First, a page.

Reflections on Online Psychic Services

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I must admit being thoroughly fascinated by learning of new websites that promise psychic services. I first learned of these sites when an advertisement for one appeared on San Francisco’s premier all news radio station. Customers are provided personal descriptions of psychics offering service on a variety of topics, including love, medium, tarot, life path, clairvoyant, and career. Two levels of pricing are offered.

Upon learning of these online psychic services, I quickly ran through a series of initial reactions before pausing to look more deeply at what needs and drives are being met here. First, I felt embarrassment for the Bay area, already stereotyped as kooky. Next, I lamented the anti-intellectual and anti-science currents running through the U.S. body politic today. But then I remembered how Alan Watts and Carl Jung had looked under the hood to plumb the psychological depths that motivate behaviors that seem to make little sense on the surface.

In The Wisdom of Insecurity, Alan Watts explored the difficulty people have living with full awareness of life’s uncertainties. He saw how people’s efforts to achieve security can lead to a variety of distractions, especially materialism. Each new product purchased brings an effervescent hope of happiness and security. But no amount of wealth can conquer the core reality of living in an arbitrary and random universe. He saw most religions as more focused on comfort than on spurring deeper spiritual questioning. Watts saw that the struggle for certainty only fuels our fear of uncertainty, while also diverting us from accepting life in the present moment. In his words, “Running away from fear is fear, fighting pain is pain, trying to be brave is being scared.” [i] So it makes no sense to denigrate people’s searching for security even from the occult since they won’t find it elsewhere.

But why have people over the ages directed their energies toward the occult, this most mysterious, ineffable, and immaterial endeavor? For that answer, I turn to Carl Jung’s writing on Flying Saucers.[ii] Jung understood that people do not have to believe in deities or myths to be attracted to them. Without focusing on the reality or unreality of visitors from outer space, Jung focused on the psychological attraction people had to the possibility of connecting with life beyond Earth. He speculated the wave of dreams, fantasies, and sightings of unidentified flying objects (UFOs) during Cold War anxieties about nuclear annihilation were projections of compensatory archetypal symbols from the collective unconscious. Connectedness with something larger than ourselves was a comforting image during a time of anxiety provoked by competing hostile forces here on earth. Belief in, and visions of, UFOs stemmed from a deep well of spiritual need.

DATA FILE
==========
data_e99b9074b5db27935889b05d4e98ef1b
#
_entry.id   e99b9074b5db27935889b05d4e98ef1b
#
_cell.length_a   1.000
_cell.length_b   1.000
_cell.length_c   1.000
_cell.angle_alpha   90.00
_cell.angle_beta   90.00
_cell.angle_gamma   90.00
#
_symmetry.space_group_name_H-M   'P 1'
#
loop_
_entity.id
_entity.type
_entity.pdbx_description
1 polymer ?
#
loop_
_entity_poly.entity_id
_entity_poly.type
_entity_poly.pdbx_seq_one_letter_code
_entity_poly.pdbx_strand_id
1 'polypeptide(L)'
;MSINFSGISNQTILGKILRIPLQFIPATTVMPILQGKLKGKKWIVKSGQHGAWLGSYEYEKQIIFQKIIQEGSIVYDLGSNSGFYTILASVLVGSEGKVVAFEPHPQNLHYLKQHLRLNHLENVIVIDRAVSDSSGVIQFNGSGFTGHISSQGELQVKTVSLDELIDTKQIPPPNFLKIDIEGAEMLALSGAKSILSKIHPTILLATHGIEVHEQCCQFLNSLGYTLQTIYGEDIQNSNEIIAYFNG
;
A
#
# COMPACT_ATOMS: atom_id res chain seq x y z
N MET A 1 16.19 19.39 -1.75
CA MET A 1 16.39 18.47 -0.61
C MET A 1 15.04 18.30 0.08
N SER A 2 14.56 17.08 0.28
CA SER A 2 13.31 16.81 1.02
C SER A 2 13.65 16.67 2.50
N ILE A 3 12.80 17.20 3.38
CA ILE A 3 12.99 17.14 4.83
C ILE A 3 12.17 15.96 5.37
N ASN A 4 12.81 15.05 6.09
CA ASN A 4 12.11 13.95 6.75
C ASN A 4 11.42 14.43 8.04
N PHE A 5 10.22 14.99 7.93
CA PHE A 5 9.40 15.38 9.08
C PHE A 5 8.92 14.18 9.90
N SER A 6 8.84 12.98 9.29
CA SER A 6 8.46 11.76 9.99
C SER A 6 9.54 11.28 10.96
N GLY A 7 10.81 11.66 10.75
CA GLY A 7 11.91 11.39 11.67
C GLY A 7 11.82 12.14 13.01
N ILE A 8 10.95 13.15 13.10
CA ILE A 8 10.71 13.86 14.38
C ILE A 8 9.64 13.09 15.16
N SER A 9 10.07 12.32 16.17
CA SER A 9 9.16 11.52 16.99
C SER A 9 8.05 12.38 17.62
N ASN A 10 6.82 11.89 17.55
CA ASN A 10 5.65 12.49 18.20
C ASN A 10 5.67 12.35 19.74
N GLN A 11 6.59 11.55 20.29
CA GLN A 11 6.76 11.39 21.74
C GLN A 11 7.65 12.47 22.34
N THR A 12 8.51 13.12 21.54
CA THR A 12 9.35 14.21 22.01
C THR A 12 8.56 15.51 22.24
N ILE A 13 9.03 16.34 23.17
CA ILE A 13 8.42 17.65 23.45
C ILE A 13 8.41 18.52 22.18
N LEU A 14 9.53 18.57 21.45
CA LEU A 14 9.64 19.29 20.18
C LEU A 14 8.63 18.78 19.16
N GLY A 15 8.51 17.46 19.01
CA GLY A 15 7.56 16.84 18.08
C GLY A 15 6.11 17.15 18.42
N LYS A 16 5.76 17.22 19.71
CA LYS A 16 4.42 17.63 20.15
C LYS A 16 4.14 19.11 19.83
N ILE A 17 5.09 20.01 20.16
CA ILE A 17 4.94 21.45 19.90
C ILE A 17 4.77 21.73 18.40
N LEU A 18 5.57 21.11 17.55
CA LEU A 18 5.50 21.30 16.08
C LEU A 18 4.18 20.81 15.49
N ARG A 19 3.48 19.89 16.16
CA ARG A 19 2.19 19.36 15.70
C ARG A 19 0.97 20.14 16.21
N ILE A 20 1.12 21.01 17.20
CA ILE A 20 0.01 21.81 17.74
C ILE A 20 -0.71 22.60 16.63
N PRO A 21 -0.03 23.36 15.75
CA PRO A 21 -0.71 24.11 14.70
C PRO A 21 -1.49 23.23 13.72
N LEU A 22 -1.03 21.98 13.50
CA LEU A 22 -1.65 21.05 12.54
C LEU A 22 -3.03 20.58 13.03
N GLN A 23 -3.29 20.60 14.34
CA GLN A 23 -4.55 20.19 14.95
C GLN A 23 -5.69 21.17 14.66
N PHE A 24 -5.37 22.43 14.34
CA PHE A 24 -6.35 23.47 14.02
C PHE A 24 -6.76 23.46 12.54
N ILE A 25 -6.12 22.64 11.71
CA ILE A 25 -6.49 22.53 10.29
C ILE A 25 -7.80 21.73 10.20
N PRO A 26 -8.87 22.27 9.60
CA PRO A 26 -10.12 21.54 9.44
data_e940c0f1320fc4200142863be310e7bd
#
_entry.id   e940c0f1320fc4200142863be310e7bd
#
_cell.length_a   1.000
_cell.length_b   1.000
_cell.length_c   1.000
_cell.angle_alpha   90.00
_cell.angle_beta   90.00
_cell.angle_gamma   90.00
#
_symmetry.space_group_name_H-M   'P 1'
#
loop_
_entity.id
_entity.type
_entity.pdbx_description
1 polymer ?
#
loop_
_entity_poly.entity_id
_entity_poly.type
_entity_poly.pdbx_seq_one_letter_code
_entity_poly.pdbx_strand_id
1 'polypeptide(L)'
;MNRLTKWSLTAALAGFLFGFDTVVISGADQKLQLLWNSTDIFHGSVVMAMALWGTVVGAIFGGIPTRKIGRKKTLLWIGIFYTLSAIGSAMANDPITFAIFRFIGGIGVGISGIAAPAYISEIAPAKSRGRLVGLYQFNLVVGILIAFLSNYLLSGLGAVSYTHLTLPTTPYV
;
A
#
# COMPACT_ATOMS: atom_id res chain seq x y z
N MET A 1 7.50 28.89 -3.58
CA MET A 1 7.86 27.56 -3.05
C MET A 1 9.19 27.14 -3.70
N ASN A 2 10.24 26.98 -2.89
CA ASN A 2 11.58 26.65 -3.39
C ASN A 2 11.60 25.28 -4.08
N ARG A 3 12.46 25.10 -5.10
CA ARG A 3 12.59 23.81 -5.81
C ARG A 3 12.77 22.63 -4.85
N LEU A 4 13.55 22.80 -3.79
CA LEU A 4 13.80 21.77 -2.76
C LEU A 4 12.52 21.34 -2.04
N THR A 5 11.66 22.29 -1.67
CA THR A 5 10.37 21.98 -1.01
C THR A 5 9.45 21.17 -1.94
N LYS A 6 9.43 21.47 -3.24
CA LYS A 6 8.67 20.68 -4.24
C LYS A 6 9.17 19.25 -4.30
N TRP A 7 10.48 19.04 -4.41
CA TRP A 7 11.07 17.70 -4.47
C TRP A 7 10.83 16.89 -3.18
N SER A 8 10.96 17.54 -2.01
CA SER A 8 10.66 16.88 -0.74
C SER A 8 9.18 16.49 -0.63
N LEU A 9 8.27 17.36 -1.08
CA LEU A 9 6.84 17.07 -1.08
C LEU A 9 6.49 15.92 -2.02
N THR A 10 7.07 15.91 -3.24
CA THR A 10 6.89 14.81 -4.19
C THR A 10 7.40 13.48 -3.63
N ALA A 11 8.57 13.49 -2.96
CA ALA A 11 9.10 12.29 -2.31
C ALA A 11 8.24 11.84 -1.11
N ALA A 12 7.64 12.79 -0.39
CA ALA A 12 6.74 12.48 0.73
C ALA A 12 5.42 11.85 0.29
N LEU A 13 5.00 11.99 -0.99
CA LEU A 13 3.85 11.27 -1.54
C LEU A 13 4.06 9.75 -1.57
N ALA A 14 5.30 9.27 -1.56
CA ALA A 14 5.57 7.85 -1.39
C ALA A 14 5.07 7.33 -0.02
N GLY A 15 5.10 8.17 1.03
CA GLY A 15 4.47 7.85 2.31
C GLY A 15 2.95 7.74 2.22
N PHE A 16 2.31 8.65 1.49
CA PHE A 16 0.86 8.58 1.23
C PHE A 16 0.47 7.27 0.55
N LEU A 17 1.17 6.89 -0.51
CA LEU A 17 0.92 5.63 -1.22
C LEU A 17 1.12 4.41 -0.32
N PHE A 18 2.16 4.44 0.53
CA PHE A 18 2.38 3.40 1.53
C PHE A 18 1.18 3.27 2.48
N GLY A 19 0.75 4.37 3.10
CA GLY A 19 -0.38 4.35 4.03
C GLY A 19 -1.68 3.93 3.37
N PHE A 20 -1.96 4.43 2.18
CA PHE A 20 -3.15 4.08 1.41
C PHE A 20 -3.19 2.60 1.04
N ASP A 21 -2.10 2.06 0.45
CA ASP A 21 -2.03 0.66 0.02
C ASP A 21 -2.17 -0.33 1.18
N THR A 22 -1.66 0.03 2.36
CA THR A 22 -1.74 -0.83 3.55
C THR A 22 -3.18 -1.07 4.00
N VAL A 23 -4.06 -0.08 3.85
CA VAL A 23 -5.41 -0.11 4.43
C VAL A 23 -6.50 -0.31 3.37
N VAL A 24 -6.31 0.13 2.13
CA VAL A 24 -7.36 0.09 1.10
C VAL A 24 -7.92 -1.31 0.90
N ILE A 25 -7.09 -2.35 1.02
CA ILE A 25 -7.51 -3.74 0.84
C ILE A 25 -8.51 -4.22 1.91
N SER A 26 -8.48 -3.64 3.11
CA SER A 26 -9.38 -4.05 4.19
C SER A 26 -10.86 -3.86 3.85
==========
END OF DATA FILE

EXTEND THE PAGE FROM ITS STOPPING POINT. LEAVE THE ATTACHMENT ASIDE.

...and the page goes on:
An excellent post titled “Jung, Flying Saucers, and the Anxieties of Our Time” here in Psychology Today asked the question: “What are the compensating dreams and visions pointing us beyond our current problems?”[iii] Global warming, environmental degradation, and fears of economic collapse and authoritarianism are only a few sources of cultural anxiety today. It would be a surprise if these anxieties did not stimulate the projection of compensatory archetypal symbols by the collective unconscious. It makes sense that people would be attracted to the occult’s promise of certainty about the future and direct connection with realms far beyond daily life.

When I pull back from questions of the reality or legitimacy of psychic clairvoyance, I immediately feel empathy for the needs propelling people’s attraction to the occult. While the specific direction they turn to meet these needs is not one that attracts me, I share similar deep spiritual urges. The same can be said for many religious directions people turn to. What we all share is a desire, even a need, to feel a part of something larger than ourselves. This is the archetypal spiritual need humans have experienced from the beginning. This need is also expressed In A.A.’s second step, when people in recovery from addiction come to believe in a power greater then themselves (see AA’s Step Two: Looking Beyond Your Self for Hope).

Where does all this leave me? First, I understand the desire for certainty promised by these new websites, but I realize the illusion that such certainty exists. The wisdom of accepting insecurity lies in understanding that it is also accepting reality in a way that promotes living more fully in the present, which Watts argues is the only place we can be fully alive. Seeking certainty in the future only distracts us from the reality of the moment. Second, I empathize with the spiritual need that drives some people to be attracted to the occult and want to do nothing to denigrate this need, despite my personal antipathy to the occult and traditional religious organizations. The spiritual experiences I seek do not provide answers as much as they evoke a sense of awe and stimulate deeper exploration of my connection to the whole.

My main trouble with online psychic services is the commodification, the monetization, of spiritual guidance. Like old-time patent medicines and television-based megachurches, online psychic fee-for-service is fraught with the possibility of flim-flam hucksterism. I am not saying I know this is true of online psychics, but I do not know how to tell when it is or isn’t. I am more comfortable developing an empathic understanding of the customers’ psychology than focusing on the commercial products being sold.

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